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Technology Leadership Series: Selfless

This is the last week of my mini-series where I write based on Brad Shorr’s “12 Most Loathsome Boss Behaviors” so I will tie a few related topics together and write about being selfless. Shorr mentions bad bosses are selfish by “credit grabbing” (#3) but there are several other points he makes that can be tied into this. Instead of talking in-depth about Shorr’s thoughts on being selfish, it would be better to talk about what a selfless leader looks like. Here are several key ways for leaders to be selfless.

Be selfless with praise. Great bosses go out of their way to praise and recognize their employees, all of their employees not just their key contributors. In “First Break All the Rules” the authors note the single most important statement to company profit, retention and engaged teams is “I have been recognized in the past 7 days.” Great leaders don’t just recognize their teams occasionally, they do so habitually. Great leaders never claim success for themselves, instead they share it with all the contributors. As Harry Truman said, “It’s amazing what you can accomplish if you do not care who gets the credit.”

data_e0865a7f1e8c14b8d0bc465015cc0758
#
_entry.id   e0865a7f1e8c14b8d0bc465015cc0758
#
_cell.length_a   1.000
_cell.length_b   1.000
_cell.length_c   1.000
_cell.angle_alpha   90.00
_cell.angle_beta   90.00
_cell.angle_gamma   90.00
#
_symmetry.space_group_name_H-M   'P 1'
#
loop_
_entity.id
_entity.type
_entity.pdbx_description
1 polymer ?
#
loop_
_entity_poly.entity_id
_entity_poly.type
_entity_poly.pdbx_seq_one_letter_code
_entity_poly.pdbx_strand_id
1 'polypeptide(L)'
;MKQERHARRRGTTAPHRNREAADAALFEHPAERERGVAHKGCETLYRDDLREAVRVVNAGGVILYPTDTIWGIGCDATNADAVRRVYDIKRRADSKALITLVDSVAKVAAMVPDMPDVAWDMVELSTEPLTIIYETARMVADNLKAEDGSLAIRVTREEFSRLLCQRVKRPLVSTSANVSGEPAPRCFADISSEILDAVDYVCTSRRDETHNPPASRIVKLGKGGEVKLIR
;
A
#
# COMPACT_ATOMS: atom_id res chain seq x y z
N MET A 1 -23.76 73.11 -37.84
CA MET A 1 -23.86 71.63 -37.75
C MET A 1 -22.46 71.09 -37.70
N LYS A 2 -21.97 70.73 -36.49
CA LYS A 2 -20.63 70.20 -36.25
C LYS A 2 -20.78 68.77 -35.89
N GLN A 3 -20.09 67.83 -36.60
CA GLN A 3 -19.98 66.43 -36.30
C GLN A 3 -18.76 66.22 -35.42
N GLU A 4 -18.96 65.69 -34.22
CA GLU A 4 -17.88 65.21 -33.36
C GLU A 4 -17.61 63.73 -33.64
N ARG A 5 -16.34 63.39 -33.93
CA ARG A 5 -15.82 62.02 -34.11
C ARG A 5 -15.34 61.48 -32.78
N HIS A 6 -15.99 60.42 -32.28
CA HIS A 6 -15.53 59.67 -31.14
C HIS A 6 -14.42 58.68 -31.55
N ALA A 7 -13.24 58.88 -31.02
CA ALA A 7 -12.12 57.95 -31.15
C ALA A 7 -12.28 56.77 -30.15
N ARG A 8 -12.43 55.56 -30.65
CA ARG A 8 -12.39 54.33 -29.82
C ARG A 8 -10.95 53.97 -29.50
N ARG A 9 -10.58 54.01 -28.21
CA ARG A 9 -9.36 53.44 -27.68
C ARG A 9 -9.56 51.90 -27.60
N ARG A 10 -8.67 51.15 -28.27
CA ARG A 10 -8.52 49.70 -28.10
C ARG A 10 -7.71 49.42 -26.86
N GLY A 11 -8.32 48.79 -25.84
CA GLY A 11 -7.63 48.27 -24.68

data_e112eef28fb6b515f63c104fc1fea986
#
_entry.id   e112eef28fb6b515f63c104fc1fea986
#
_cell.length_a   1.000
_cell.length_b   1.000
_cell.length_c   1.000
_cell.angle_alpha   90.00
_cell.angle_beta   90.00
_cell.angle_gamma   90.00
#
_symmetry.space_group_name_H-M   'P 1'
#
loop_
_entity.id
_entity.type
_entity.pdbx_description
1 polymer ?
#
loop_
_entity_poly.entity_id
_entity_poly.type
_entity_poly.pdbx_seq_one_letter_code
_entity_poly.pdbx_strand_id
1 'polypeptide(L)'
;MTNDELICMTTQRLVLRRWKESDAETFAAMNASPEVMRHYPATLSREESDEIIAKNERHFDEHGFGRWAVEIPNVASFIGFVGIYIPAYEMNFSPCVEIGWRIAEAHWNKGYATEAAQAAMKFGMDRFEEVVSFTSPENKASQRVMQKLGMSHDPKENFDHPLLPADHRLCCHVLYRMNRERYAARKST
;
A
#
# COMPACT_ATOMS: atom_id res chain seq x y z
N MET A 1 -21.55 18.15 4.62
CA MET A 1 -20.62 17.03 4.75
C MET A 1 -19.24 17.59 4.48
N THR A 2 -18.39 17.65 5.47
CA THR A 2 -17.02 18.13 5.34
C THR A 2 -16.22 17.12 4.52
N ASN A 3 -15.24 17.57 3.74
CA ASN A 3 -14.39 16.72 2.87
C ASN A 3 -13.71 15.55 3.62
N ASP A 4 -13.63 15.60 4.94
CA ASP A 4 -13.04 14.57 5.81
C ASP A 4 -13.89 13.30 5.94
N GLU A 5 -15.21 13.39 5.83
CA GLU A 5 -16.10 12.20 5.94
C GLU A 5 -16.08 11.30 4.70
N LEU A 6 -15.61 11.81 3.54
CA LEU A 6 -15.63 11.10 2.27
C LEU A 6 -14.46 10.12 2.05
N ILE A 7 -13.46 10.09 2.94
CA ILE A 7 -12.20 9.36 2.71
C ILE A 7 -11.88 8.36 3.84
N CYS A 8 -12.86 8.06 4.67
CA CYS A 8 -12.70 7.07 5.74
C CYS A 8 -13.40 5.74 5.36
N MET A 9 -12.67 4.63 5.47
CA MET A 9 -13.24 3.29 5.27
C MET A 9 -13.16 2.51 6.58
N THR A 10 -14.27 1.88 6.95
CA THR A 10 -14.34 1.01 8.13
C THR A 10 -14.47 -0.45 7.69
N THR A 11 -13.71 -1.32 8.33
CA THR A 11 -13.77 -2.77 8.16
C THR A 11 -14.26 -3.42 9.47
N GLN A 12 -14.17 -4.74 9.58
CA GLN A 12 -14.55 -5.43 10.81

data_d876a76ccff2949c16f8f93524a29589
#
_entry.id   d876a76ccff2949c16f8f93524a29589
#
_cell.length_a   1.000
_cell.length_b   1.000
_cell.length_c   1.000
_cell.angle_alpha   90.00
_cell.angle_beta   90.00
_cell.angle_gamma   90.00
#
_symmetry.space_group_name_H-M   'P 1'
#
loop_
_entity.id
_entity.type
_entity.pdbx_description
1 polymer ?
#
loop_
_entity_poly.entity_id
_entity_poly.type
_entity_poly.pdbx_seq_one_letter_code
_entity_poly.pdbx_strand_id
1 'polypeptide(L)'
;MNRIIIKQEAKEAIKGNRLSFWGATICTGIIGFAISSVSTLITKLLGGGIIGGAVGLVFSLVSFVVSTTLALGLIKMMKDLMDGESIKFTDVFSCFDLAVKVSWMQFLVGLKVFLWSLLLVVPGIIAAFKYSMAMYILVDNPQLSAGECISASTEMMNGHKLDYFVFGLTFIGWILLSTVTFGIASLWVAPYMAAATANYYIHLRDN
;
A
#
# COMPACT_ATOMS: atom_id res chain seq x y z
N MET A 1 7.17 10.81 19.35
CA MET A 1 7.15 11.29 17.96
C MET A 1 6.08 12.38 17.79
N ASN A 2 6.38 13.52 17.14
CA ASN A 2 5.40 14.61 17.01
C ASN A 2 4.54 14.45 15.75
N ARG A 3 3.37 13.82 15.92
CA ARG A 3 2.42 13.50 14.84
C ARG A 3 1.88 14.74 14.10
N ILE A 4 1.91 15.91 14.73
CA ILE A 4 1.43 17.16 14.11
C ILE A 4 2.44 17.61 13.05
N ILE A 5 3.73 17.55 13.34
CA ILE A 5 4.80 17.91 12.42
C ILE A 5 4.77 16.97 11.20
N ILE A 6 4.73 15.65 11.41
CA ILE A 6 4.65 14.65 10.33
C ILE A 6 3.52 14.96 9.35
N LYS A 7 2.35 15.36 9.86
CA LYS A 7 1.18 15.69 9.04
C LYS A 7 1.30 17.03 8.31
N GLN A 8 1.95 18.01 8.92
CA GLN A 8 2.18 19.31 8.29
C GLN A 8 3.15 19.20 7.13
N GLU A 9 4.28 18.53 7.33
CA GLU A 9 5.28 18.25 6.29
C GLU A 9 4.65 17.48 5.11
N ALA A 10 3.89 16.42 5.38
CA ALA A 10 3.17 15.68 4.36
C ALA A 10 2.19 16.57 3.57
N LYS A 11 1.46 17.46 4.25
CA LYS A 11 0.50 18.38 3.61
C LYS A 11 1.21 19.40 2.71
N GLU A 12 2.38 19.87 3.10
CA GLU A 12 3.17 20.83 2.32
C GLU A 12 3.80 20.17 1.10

Be selfless with your responsibilities. We’ve already discussed delegation as a powerful productivity tool. I firmly believe there is utility in delegation, however, I believe it is most powerful when leaders choose to delegate meaningful and visible work tot heir teams. There is an adage that I’ve heard several different times that says, “Great leaders create wins for their people.” This is absolutely true, delegating highly visible tasks allows your team to get some big wins.